Setting Healthy Boundaries


By Niki Walls, LSW – March 24, 2022 –

Boundaries are something many of us struggle with. We all need to set boundaries to function and have successful relationships. As parents and caregivers, it is just as important to give our children boundaries. It is a parent’s job to know what their child is doing, where they are, who they talk to, and to ensure they are safe.

As much as kids need boundaries, they also hate them. Kids will test and push grown-ups to get as much freedom as they possibly can. While it may seem annoying and burdensome that children are pushing back, this behavior is actually essential to their development. Parents also want their children to grow to be independent and mature, but they cannot do that without learning through trial and error.

Parents need to be mindful of the line between healthy boundaries and smothering or controlling their children. Allowing room for failure and accepting it with grace is a huge piece of building trust and respect in the boundary-setting process. Parents should not be so strict in their rules or so harsh in their punishments that kids are afraid to be truthful with them.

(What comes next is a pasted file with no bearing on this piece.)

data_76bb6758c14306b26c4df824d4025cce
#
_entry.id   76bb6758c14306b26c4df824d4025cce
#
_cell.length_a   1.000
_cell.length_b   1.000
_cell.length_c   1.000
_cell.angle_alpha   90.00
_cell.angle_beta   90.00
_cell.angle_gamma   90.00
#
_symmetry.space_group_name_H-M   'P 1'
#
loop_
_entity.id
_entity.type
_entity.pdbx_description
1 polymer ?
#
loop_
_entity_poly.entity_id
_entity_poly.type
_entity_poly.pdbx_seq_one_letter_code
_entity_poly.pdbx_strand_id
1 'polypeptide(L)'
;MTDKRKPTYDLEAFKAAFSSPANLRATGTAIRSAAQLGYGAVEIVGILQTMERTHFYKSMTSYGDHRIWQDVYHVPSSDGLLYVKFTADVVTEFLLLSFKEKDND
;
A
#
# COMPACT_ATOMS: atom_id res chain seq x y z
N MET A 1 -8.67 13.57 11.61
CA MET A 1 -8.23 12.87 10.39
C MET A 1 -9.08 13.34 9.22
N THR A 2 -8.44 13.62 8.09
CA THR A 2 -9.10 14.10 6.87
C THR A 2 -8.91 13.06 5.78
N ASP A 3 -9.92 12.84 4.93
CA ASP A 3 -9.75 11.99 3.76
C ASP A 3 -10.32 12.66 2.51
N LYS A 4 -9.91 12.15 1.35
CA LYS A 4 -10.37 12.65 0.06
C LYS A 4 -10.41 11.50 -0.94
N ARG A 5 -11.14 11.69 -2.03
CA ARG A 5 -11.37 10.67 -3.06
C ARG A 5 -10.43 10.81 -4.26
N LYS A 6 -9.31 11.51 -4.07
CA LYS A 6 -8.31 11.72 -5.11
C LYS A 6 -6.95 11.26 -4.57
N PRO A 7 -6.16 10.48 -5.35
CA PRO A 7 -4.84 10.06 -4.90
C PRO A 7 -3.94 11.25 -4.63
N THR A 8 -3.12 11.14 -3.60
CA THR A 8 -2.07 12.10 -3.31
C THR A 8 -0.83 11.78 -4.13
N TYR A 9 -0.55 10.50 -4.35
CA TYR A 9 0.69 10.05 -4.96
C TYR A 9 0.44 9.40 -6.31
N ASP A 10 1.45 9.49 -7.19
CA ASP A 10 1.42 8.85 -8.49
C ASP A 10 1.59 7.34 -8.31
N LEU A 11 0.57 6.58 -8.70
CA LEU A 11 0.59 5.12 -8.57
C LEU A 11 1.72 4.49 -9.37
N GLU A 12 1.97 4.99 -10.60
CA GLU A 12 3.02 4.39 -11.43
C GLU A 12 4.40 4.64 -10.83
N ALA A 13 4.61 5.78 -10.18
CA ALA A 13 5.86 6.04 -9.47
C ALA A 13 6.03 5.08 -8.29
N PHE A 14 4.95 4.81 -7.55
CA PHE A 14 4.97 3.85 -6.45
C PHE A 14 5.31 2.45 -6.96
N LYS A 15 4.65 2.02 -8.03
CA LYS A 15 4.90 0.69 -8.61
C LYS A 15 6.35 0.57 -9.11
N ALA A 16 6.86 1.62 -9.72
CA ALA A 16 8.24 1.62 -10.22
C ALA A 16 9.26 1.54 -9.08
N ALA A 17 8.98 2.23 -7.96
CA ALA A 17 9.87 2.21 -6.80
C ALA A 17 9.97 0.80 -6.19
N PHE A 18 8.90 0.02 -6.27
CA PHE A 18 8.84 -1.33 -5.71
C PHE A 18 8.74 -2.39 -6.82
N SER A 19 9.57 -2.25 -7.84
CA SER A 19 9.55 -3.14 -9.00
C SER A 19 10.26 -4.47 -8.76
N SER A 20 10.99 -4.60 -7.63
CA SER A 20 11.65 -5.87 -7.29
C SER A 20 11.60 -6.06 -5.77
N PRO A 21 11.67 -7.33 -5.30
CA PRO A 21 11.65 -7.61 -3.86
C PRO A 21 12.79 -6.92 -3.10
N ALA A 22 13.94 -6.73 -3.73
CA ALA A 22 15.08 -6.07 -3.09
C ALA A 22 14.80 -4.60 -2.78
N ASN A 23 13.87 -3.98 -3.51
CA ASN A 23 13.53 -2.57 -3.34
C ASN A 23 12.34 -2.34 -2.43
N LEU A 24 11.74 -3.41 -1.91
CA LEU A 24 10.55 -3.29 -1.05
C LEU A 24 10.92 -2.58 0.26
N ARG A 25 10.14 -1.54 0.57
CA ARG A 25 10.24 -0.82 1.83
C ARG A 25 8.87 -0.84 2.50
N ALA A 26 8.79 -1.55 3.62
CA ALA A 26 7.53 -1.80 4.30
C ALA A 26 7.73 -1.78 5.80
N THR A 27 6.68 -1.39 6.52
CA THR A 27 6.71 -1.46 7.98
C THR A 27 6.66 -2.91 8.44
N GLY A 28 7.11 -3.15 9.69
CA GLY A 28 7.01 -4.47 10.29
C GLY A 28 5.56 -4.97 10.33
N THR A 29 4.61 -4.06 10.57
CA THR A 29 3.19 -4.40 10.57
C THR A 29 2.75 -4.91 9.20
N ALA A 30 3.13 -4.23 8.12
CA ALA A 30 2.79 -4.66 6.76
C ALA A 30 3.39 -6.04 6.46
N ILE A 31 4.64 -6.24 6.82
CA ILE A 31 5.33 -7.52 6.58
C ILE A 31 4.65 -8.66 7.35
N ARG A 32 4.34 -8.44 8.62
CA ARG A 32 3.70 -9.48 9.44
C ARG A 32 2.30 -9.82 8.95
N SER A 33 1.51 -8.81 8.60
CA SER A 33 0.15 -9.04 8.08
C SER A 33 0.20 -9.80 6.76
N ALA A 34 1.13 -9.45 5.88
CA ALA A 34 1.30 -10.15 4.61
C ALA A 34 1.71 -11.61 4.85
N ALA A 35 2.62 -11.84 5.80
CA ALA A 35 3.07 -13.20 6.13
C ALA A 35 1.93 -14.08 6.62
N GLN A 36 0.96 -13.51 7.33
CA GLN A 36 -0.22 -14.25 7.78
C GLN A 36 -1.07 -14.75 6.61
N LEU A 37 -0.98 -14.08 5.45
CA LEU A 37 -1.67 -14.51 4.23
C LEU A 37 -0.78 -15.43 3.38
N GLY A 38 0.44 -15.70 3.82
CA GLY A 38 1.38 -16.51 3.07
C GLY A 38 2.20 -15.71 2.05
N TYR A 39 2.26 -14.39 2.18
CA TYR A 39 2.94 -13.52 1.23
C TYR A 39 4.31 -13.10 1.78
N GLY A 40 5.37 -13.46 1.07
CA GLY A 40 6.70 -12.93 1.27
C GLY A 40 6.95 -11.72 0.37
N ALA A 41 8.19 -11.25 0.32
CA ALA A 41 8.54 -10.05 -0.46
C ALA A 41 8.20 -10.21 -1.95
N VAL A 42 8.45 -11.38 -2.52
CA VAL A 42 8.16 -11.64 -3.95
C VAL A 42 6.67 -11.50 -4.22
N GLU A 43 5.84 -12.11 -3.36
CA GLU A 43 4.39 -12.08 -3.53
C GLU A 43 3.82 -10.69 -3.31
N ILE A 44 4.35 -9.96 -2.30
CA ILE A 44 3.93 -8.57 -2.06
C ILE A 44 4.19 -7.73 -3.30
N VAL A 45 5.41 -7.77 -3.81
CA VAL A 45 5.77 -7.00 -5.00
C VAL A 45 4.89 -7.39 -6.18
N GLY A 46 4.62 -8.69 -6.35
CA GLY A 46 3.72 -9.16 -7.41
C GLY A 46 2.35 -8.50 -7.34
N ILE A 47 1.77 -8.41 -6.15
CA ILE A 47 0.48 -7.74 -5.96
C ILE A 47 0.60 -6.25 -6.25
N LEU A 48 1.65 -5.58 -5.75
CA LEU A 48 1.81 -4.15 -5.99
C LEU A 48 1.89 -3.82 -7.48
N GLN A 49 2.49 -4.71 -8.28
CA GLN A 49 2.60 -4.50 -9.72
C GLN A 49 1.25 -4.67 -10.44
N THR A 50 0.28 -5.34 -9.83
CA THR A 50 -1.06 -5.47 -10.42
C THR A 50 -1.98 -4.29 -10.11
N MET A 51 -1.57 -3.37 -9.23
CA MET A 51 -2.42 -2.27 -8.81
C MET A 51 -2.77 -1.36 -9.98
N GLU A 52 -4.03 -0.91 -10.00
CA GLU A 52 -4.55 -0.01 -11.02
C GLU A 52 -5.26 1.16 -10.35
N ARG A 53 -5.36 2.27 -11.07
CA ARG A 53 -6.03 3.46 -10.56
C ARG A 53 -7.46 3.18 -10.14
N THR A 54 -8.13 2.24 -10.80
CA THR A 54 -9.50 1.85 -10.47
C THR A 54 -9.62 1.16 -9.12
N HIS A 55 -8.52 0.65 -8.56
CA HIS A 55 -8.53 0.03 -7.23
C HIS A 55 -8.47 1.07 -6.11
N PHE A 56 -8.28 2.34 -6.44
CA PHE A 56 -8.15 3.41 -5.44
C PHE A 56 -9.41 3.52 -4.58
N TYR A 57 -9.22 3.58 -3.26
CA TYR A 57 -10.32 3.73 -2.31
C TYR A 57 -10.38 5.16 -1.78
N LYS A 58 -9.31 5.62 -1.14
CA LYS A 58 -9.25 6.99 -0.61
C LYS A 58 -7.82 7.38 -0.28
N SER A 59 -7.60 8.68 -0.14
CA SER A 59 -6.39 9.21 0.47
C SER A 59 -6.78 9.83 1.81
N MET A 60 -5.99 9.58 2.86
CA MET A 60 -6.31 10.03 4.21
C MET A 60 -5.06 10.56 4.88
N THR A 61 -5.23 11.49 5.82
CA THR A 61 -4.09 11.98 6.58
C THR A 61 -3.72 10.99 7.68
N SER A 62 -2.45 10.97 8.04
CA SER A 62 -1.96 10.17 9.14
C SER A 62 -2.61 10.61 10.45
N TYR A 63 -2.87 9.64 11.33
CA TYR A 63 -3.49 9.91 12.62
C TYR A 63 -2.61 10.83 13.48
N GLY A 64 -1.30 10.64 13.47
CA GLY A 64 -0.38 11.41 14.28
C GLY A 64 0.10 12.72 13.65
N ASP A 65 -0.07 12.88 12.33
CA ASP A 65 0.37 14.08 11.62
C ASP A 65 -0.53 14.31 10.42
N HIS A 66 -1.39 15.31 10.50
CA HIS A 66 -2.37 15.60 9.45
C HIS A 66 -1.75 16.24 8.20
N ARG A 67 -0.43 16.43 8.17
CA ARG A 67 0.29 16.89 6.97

When children do break the rules or push the boundaries, it is important that adults are able to keep their own emotions in check. If parents or caregivers are reacting to the extreme, children will get better at hiding things from them in order to avoid the harsh reaction. One of the most crucial steps parents can take is to build trust with their children and emphasize that they are human beings who will mess up.

With a warm and loving relationship established, parents can begin setting rules concerning their child’s safety. Children will begin to see that the rules are there for the ultimate purpose of keeping them safe. Along with safety rules comes society’s rules. Children will have more respect for the rules they see others following.

While it is important to set clear rules, it is also important to talk to your teens about them. As adults, it is important to teach kids how to be self-advocates and voice their needs. If children feel their opinion matters, they will be more likely to buy into the rest of the rules.

For example, let’s say that your child has a curfew of 9pm every night. Your child might come to you occasionally and ask for an hour extension on their curfew to watch a movie premiere or the end of a game. If you can be flexible and negotiate with them, they will have more respect for you and will be less likely to sneak out later or blatantly miss curfew. Especially as your children grow older and earn your trust, it is important to ensure your rules and expectations are reflecting your trust and respect in them.

By establishing a loving relationship and age-appropriate expectations, parents can feel confident that their children will grow up to be respectable members of society. Starting children off with a firm and supportive foundation will allow them the opportunity to grow into the best versions of themselves.